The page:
A couple of months ago, I posted the idea about assembling 3500 Ninjas to try and spring the 3500+ people from ATU purgatory. Ninjas with the MCA and Human Rights embedded into their capes. The outcome reminded of that episode of The Good Life when they collected their first harvest. The episode starts with Tom and Barbara in the pub and all the pub regulars pledging their support to help gather the harvest. By the end of the episode, Tom has done his back in and the garden is a quagmire after a bad storm. All the pledgers have disappeared leaving only Jerry with a broken leg and Margo in a yellow windsheeter pitching in. I got 82 Ninja pledges. That was a good start. The MCA in action. But nothing since. Dreadful films like the one Leo Andrade took of her two sons having a cuddle with the iron gate of an ATU between them don’t seem to be enough to rattle the necessary cages. I don’t know what it takes.

Then again, I am open to the probability that the Ninja plan may have just been a shit idea.

I don’t know how to join the dots. I don’t know how to move from people holding up cards about the unwiseness of having a fourth pint in the pub to getting Stephen Andrade’s human rights respected. I’m beginning to think it may be impossible.

In the meantime, I’ll hold up another card. This card has a photo of Jack Smith at his home visit last weekend enjoying a cooked breakfast:


And just ask again. What can the MCA Awareness day do for Jack?


Update 1.15:

Just heard from Jack’s mother that she’s been phoned by the Unit who have changed their “care plan” in response to Jack’s distress over yesterday’s decision. For the foreseeable future, all home leave has been cancelled.

I ask again. Where is Jack’s MCA?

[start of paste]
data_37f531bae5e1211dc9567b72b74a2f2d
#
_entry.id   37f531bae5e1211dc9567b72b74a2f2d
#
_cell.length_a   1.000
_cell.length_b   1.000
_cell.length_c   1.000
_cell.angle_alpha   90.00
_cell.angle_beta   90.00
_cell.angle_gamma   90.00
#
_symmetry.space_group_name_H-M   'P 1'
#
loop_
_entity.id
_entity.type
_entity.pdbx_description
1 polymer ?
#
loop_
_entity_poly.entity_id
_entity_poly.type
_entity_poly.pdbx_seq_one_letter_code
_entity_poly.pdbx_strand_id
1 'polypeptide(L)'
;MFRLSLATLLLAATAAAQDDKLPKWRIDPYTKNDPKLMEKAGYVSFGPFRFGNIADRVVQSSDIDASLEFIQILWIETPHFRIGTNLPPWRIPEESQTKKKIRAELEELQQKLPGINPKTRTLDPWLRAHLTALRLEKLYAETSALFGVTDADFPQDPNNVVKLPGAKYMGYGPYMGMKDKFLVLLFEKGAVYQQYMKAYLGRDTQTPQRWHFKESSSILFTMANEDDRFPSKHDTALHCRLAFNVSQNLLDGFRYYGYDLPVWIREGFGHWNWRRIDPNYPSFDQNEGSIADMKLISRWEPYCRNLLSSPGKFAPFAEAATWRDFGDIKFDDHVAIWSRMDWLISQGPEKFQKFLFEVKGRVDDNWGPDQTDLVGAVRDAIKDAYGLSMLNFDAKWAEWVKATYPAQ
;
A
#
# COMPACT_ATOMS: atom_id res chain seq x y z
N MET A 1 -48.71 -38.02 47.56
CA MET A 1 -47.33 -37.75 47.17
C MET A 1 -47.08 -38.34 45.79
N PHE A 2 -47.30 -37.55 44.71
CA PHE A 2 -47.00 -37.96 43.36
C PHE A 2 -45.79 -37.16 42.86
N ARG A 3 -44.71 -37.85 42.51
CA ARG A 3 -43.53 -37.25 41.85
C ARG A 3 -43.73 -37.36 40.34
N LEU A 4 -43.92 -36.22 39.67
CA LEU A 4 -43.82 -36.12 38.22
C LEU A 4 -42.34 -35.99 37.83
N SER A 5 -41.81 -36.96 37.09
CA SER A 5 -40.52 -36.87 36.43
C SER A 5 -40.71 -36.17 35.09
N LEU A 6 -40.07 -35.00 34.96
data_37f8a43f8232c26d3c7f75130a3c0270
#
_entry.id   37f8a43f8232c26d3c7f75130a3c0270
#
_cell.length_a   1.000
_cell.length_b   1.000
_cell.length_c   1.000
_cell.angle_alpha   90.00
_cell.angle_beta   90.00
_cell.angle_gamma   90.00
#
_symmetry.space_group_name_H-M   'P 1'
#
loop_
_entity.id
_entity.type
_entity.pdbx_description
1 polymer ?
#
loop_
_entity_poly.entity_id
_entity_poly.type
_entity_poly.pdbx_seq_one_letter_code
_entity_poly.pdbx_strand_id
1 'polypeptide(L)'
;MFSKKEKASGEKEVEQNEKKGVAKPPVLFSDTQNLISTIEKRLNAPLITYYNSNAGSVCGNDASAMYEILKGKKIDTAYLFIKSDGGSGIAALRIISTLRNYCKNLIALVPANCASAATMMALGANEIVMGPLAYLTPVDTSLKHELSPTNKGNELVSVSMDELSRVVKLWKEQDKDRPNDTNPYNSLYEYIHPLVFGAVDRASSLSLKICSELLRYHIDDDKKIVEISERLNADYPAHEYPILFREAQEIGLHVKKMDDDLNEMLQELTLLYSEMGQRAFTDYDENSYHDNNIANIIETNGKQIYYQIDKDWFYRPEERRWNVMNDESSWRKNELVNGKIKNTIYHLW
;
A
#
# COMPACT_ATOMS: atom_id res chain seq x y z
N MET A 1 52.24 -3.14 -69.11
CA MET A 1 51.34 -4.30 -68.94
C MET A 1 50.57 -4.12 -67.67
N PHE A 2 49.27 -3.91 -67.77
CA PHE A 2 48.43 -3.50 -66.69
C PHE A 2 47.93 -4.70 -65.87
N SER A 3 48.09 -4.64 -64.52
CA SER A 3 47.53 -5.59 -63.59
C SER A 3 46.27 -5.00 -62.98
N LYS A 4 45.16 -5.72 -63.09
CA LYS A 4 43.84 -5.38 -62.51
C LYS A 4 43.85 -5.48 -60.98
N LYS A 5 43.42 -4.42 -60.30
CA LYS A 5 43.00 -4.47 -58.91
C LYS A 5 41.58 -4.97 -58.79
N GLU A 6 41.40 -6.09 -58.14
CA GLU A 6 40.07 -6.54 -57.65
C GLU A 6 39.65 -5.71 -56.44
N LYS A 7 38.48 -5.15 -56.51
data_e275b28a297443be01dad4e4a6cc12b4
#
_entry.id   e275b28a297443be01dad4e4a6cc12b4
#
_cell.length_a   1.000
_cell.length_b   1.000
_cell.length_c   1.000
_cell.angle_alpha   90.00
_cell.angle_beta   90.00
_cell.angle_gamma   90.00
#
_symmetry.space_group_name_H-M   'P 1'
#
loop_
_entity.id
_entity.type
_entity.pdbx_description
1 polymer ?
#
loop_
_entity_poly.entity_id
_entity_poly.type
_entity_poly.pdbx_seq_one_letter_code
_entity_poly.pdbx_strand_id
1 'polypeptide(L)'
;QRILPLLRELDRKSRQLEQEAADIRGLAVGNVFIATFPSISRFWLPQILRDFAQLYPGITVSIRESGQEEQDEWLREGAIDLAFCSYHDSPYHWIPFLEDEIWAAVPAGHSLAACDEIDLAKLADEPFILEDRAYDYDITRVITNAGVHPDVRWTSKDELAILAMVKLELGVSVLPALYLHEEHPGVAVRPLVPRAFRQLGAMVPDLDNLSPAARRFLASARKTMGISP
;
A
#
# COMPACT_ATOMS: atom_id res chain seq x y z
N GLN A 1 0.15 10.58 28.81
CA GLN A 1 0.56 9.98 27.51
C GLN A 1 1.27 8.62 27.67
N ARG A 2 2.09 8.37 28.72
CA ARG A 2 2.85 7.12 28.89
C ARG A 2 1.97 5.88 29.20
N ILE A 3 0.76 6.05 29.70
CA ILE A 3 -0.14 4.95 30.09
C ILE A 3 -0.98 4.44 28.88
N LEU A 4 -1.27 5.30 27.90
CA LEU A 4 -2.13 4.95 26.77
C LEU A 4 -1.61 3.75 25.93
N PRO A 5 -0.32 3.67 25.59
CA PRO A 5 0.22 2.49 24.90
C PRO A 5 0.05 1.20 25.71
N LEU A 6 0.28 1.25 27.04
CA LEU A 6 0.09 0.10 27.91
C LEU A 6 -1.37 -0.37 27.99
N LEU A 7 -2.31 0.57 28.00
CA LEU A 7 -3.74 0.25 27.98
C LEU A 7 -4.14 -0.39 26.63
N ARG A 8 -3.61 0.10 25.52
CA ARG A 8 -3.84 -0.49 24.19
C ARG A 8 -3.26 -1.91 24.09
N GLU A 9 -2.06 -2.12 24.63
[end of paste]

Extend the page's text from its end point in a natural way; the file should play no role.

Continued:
Beta Blockers & Well Being

It’s a respite day. And I havent felt as low as this for a long time. Low for myself and low for the world (not that the world is any of my responsibility).

I’ve been trying to process the events of the weekend, in particular being blocked on Twitter by Jan Tregelles, the £130k+ per year CEO of Mencap. I’m in good company because she blocked Sara Ryan, George Julian, Neil Crowther & Justice For LB as well. Yesterday, a well meaning chap from the Wales branch of Mencap suggested that all the people who’ve been blocked should reflect on the part they played in Jan’s actions. I’ve tried. I’ve really tried to have an objective reflection but I’m still left with the thought, “what a total shit”. Laying in bed last night, I dreamed up a new sit-com, black comedy called ” Cut From The Same Cloth”. I had been rewatching Victoria Wood’s brilliant play, Pat and Margaret, about the two sisters, separated when they were 10. “Cut From The Same Cloth” starts with the same premise, only in this story, the two sisters go on to have identical careers as award winning CEOs. They, Jan and Katrina, will do anything to protect themselves and their empires by most notably, crapping all over the poor sods who enable their empires to exist. Sorry nice man from Wales – that’s about as objective my reflections can get at the moment.